Dental caries, also known as tooth decay or cavities, are among the most common and widespread persistent diseases today. It is a disease found in adults, children, and even older people. It is also one of the most preventable diseases.
When you consume certain food and beverages, the bacteria on your teeth break them down. Resulting in the production of acids that have the ability to seriously damage the hard tissues of your tooth. This results in the formation of dental caries or cavities.
What Causes Dental Caries?
Typically, your dental caries can be spotted on two areas of the teeth. The occlusal caries are formed on the topmost part of your tooth. This is the area where food particles repeatedly come in direct contact with your teeth. On the other hand, interproximal caries are dental caries that form between your teeth. It is primarily these two locations where bacteria grow and pose a risk to your oral health.
You should clean and care for your teeth and surrounding areas properly. The harmful bacteria will begin to digest the sugars left over from your food in your mouth. It will slowly convert into acids as a waste product.
These acids are very strong enough to demineralize the enamel on the teeth and form tiny holes. This is the first stage of dental caries. As your enamel begins to break down, your tooth loses the ability to reinforce the phosphate and calcium structures of the teeth naturally through saliva properties. With time, acid slowly penetrates into your tooth and destroys it from the inside out.
Here’s how dental caries develops:
1 Plaque forms
As you know, dental plaque is a clear sticky film that coats your teeth. It develops when you eat food containing a lot of sugars and starches and do not clean your teeth well.
When the accumulated sugars and starches are not cleaned off your teeth, bacteria start to feed on them and form plaque. Plaque that stays and deposits on your teeth and slowly hardens under or above your gum line. It finally forms tartar or calculus. Tartar makes the plaque more difficult to remove and thus creates a shield for bacteria.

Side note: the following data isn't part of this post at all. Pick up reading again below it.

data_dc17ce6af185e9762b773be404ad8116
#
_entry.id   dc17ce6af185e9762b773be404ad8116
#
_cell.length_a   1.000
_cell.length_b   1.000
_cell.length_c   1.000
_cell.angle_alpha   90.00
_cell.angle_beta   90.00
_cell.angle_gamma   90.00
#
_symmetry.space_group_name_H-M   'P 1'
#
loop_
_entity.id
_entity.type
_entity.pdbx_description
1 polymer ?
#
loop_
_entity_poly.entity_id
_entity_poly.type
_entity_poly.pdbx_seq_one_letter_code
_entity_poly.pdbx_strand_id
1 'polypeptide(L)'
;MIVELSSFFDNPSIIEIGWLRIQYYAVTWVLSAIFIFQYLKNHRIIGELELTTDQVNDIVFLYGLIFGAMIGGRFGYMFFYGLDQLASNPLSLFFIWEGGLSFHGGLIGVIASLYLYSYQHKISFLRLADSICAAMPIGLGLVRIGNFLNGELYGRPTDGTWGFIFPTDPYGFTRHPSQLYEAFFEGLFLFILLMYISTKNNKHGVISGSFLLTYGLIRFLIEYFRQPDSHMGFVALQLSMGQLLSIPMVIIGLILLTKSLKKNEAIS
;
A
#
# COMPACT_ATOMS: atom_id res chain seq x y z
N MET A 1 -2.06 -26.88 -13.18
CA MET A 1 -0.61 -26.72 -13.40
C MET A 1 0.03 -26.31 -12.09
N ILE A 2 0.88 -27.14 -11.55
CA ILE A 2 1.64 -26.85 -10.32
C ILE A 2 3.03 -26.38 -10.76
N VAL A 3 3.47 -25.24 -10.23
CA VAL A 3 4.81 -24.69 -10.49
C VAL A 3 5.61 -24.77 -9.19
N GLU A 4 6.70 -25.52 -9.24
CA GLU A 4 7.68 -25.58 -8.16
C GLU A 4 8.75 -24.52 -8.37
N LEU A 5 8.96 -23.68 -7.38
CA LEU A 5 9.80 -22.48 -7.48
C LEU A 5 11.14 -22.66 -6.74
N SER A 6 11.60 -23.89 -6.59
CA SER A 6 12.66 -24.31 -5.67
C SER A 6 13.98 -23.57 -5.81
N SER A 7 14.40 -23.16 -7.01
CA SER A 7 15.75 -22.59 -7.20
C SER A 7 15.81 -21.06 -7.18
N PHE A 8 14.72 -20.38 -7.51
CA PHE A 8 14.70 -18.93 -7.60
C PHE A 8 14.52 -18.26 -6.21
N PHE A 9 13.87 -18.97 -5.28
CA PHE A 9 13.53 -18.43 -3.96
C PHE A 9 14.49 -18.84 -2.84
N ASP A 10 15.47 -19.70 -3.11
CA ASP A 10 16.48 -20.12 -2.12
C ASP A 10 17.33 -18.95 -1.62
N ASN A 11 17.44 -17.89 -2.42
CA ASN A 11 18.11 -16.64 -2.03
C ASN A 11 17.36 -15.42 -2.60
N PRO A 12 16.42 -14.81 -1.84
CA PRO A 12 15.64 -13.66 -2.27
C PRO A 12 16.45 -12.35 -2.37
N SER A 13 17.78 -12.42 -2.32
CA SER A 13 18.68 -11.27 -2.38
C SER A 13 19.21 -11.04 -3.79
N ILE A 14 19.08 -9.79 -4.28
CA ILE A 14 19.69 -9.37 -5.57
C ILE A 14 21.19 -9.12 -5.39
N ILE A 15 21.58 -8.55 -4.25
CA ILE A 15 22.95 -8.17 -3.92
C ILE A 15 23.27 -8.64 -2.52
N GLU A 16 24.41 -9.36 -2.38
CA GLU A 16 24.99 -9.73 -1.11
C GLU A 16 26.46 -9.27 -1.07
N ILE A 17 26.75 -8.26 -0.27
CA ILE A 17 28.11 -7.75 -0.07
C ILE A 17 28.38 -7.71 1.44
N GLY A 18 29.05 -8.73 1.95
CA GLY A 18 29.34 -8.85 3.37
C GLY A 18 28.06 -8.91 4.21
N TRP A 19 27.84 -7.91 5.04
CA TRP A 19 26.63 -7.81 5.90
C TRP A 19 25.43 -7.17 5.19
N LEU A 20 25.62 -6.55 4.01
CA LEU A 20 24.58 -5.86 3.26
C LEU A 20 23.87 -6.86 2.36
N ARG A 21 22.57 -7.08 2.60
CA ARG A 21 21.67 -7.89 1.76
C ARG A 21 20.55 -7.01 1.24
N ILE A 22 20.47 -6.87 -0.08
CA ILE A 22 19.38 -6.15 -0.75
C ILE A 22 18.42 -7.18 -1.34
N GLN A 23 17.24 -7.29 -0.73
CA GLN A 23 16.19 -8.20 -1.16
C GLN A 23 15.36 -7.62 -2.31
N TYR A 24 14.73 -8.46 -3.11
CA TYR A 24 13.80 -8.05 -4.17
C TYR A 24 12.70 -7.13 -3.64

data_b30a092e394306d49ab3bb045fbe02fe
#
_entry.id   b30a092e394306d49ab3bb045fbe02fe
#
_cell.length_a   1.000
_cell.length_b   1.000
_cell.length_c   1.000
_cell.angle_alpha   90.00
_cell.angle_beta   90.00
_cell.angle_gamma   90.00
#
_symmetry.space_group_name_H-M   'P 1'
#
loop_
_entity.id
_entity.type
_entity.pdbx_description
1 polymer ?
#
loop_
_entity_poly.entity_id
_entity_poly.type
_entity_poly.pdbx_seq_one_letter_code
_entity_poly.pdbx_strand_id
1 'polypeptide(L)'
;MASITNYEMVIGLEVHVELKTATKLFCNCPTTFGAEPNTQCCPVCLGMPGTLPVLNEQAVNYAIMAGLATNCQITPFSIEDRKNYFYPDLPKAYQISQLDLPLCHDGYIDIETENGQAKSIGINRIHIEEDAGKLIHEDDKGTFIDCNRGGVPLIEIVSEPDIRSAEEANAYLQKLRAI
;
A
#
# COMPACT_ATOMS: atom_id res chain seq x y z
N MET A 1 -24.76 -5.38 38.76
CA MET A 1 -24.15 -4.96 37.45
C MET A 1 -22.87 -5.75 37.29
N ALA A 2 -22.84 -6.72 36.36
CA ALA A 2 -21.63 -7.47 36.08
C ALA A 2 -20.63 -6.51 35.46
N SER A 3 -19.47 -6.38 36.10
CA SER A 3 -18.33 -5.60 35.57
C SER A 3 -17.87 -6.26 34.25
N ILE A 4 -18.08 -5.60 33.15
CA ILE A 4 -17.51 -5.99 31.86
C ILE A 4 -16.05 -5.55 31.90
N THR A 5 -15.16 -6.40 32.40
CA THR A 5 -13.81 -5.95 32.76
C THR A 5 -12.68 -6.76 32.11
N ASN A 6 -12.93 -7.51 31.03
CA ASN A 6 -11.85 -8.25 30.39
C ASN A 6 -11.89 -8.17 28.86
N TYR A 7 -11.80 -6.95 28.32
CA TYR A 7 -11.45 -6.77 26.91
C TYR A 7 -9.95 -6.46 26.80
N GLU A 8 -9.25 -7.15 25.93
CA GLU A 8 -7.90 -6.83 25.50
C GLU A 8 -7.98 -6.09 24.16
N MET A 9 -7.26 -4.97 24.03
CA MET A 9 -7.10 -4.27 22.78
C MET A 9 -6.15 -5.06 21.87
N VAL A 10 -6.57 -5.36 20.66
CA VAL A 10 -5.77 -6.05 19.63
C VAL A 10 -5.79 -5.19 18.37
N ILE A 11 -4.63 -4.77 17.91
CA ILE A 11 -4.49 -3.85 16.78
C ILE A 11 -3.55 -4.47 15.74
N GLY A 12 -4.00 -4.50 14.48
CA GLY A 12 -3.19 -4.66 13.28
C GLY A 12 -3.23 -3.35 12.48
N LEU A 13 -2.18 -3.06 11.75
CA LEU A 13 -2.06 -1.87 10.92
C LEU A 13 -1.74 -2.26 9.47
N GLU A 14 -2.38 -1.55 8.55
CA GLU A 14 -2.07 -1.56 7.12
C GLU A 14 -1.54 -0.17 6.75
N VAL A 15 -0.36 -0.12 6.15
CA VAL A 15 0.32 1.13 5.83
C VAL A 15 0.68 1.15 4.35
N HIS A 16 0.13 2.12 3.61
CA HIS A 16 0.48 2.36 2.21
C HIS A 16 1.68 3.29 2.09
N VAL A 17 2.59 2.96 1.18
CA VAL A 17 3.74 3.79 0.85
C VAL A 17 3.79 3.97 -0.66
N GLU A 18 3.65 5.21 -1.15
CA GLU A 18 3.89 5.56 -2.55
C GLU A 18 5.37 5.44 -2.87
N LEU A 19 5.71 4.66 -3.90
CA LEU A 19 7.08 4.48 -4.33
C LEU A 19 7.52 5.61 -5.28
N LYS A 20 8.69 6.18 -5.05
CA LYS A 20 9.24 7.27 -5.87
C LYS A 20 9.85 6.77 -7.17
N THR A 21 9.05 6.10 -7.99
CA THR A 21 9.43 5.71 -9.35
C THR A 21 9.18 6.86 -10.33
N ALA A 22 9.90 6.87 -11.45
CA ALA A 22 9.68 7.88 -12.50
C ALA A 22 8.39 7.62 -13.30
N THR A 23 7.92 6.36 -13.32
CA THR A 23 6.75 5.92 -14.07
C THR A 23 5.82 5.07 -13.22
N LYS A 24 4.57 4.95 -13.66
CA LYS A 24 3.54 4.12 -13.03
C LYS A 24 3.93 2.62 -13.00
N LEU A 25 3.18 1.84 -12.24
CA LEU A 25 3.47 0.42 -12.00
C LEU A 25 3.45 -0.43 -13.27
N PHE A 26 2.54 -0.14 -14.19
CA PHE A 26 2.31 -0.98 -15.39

2 Plaque attacks
The acids in plaque start to remove minerals in your tooth’s hard, outer layer called the enamel. This tooth erosion causes tiny holes or openings in the tooth enamel. This is the first stage of cavities.
Once these areas of enamel are worn away, the acid and bacteria can reach the next layer of your teeth, referred to as dentin. This layer is softer compared to your enamel and less resistant to acid. Dentin has tiny tubes that directly communicate with the nerve of the tooth, causing sensitivity.
3 Destruction continues
As your dental caries develop, the acid and bacteria continue their march through your teeth. It moves to the next inner tooth material or pulp. This pulp contains nerves and blood vessels. The pulp becomes swollen and irritated from the bacteria. Because there is no place for the swelling to expand inside of a tooth, the nerve becomes pressed, causing pain. Discomfort can even extend outside of the tooth root to the bone.
Dental Caries Treatments
Professionally, your dentist will deal with dental caries in four main ways. Your dentist carries out these to fulfill the damage incurred from dental caries.
1 Dental Filling
Dental fillings are the most common form of treatment for caries. A dental professional or dentist will drill into your affected area of the teeth and remove the decayed material inside the cavity. At the end he will pack this empty space with an appropriate dental filling material.
You can get types of filling materials to fill your teeth. Depending on the area where caries have occurred.
Today composite resin is the most common filling material across the globe. Your dentist, mighting the developed world, has a great color palette which your dentists can use to repair caries damage to teeth. These teeth are visible when you smile. In the case of having back teeth, some dentists prefer using other dental filling materials which are stronger.
Dental crowns are another option for dentists when treating dental caries. Your dentist will use this option when a large proportion of the tooth is destroyed by disease. If your tooth decay leads to the need for large fillings, then your tooth will be more prone to cracks. It will ultimately lead to breaking of your teeth.
Your dentist would attempt to save the remaining tooth, repair it, and finally fit your tooth with a porcelain or alloy crown covering.
3 Root Canal